A Dose Of Italian Drama



The theatrics of drama played out in our social lives might be a little overwhelming at times but a dose of drama injected into the food we serve at our tables can be a good thing. Every once in a while it’s a good idea to re-interpret a traditional skill set of ingredients in new and different ways,  stirring up conflicts with  stimulating flavors and unexpected combinations.

A dose of Italian drama begins with the table setting. Italians take time and effort to prepare a well-laid table where there is beauty and grace in the smallest detail.  When people gather to eat in Italy it’s about celebrating life, friends, family, and culture. The tablescapes of the Italy can be as rustic as a rural casa colonica or a refined as a Renaissance villa. Digital inspiration boards like Pinterest can help you design your vision of the perfect Italian dinner party.

The menu and meal should be alluring yet approachable, structured yet casual with an element that brings a sense of unexpected amazement. Something that Italians refer to as sprezzatura, a certain sense of nonchalance; meaning to make whatever one does or says appear to be without effort and almost without any thought about it. Often people think that recipes have to be complicated to be good. Italians typically focus on the quality of the ingredients rather than the number of ingredients. So choose a centerpiece dish that is as impeccably crafted as a well designed Brioni suit. 

Above all remember that the purpose of food is to “delight the palate and cheer the spirit”.  Food can be very evocative. Capitalize on the cuisine of Casanova’s Venice, Italy’s Lake District, the seaside villages along the Italian Riviera, the hill towns of Tuscany and Umbria, the vineyards of Piemonte, the trattorie of Rome and the piazze of Florence. A dose of drama at the table elevates the shared and enjoyable experience of dining.  Here is a topping combination for a dramatic pizza that  will have your family and friends wondering at what Italian cooking school you’ve been studying.

pizza and lemons

Topping Combinations for a  Meyer Lemon, Smoked Mozzarella and Basil Pizza

8 ounces smoked mozzarella, pinched into bite-size pieces
2  Meyer lemons (ends trimmed), each cut crosswise into 8 very thin slices
About 3 tablespoons olive oil, for drizzling
8 to 10 basil leaves
2 ounces freshly grated Parmigiano-Reggiano or Pecorino Romano cheese


My Perfect Panzanella

tomatoesIt’s almost time for my favorite summertime salad made with vine ripened tomatoes fresh from the garden. I’ve been waiting for those firm, smooth, brightly colored fruits of the vine all year and now their brief time has come. Cold weather and refrigeration will kill their flavor and create a mealy texture so now is the time to use them to their greatest potential and for me that is in the making of panzanella, a Tuscan bread and tomato salad. Mine is patterned after a perfect panzanella eaten at the table of Tenuta di Capezzana, near the village of Carmignano, northwest of Florence. The scent, aroma and flavor of their highly acclaimed estate bottled extra virgin olive oil elevated the simpliest of ingredients into a work of food art. Simple but sublime panzanella is Italy’s “everyman” summertime salad as much enjoyed by King Vittorio Emanuelle, while he was a guest at a castle in Chianti as the Italian contadini in the fields.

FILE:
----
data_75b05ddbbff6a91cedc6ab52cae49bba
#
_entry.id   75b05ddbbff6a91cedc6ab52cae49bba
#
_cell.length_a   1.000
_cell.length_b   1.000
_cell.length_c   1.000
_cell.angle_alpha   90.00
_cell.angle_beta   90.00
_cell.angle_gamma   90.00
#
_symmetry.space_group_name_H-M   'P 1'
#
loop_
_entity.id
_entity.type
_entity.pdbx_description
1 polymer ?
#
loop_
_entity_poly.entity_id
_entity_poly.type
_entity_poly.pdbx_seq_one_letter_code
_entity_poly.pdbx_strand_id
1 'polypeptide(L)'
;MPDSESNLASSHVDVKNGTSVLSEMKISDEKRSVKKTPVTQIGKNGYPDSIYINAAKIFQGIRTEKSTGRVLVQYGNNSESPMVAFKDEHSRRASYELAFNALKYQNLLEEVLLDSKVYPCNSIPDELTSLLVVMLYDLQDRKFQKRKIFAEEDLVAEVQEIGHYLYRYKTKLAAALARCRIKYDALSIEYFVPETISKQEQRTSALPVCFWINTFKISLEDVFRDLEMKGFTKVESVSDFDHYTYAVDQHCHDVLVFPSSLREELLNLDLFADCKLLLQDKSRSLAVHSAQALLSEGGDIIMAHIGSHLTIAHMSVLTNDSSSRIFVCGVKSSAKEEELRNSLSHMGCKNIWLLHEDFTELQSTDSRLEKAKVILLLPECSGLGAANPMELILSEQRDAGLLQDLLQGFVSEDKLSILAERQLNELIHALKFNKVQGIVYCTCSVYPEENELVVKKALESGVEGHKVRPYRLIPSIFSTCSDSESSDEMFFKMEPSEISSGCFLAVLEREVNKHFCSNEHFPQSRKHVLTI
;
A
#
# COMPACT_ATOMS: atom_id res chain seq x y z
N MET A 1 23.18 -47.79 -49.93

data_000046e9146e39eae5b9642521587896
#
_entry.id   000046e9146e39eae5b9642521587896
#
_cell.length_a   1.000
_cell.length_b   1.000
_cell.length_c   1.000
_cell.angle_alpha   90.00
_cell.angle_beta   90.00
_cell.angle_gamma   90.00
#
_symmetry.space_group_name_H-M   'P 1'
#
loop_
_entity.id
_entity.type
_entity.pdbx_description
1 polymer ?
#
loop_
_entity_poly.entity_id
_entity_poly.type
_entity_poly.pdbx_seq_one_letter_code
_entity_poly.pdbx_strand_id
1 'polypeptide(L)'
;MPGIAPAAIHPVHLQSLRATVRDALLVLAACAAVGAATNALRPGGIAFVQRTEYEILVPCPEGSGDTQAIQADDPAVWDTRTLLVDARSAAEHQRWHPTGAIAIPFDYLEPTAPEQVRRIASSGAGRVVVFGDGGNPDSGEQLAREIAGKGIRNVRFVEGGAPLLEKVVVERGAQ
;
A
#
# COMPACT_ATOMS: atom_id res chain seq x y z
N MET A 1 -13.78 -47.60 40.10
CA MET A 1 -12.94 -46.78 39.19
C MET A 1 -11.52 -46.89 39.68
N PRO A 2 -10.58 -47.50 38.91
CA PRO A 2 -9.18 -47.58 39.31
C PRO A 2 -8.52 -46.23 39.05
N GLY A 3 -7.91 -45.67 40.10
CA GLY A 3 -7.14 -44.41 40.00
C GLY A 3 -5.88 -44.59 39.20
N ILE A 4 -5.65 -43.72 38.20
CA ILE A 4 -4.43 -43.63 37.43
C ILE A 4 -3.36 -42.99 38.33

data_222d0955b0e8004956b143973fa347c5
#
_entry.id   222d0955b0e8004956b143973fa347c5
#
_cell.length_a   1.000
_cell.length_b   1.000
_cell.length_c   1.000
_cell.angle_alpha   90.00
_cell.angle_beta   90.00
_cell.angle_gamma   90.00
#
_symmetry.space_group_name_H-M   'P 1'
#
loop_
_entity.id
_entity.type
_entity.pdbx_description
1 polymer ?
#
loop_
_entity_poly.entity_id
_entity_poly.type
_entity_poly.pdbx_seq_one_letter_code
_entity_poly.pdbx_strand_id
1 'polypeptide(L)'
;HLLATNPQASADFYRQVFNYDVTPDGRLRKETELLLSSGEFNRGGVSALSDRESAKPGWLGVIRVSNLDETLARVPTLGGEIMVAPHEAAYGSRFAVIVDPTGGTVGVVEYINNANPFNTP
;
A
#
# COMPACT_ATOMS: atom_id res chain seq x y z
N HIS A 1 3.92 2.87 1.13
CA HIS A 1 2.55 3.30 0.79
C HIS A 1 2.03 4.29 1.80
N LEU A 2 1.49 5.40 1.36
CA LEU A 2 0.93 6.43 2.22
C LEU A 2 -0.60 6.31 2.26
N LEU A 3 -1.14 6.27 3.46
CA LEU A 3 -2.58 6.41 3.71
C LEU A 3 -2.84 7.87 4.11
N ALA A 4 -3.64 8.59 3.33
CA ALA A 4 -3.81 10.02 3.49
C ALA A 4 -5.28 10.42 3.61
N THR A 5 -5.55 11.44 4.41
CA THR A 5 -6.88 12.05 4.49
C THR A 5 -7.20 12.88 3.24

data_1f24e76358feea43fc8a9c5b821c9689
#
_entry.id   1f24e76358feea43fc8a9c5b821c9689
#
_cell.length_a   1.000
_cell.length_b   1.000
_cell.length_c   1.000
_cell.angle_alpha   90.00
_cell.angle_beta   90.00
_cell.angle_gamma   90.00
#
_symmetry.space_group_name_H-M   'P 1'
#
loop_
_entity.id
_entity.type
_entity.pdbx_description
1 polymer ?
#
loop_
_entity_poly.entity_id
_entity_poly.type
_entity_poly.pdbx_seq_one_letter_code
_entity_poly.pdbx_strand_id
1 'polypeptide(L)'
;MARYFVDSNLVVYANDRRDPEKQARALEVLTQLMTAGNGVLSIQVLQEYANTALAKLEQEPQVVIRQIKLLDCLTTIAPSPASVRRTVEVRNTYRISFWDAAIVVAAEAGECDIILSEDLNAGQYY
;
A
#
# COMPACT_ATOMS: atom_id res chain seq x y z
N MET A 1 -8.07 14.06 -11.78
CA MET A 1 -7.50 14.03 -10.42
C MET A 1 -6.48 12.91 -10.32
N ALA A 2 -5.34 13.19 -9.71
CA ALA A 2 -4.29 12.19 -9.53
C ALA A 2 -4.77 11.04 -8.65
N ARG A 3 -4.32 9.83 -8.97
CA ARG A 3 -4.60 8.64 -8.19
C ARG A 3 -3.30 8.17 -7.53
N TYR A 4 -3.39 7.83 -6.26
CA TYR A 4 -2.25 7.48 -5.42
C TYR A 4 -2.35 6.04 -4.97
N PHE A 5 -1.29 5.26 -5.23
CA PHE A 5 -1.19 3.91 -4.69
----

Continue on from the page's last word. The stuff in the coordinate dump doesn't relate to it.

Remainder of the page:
Here is a recipe inspired by my visits to Capezzana. Do not use stale American bread for this recipe. It is not a substitute for the firm, artisan quality Tuscan bread needed to make this recipe so good.

Ingredients (this recipe will make several servings)           panzanella
10 oz loaf of Italian country style bread
1/2 cup of fresh basil leaves, torn into small pieces
3 large ripe tomatoes cut into cubes with their juice
2 tablespoons of red wine vinegar; more or less to taste
1/3 cup extra virgin olive oil
sea salt and freshly ground pepper to taste
a few cloves of fresh minced garlic

Cut the bread into bite size cubes. Warm 2-3 T extra olive oil in a large skillet. Add minced garlic to perfume the oil being careful not to let garlic brown. Toss bread cubes in oil, transfer to a baking sheet and finish in a 375 degree oven for a few minutes until bread al dente (firm yet soft). Let cool and transfer to a serving bowl and toss with tomatoes making sure to use all the juice the tomatoes yield. Dissolve salt to taste with the vinegar and oil in a small bowl, mix well and drizzle it over the bread mixture. Add basil and a few twists of coarsely ground pepper and toss.  Most Italian cooks recommend leaving the panzanella sit for a while before eating to allow all the flavors to come together.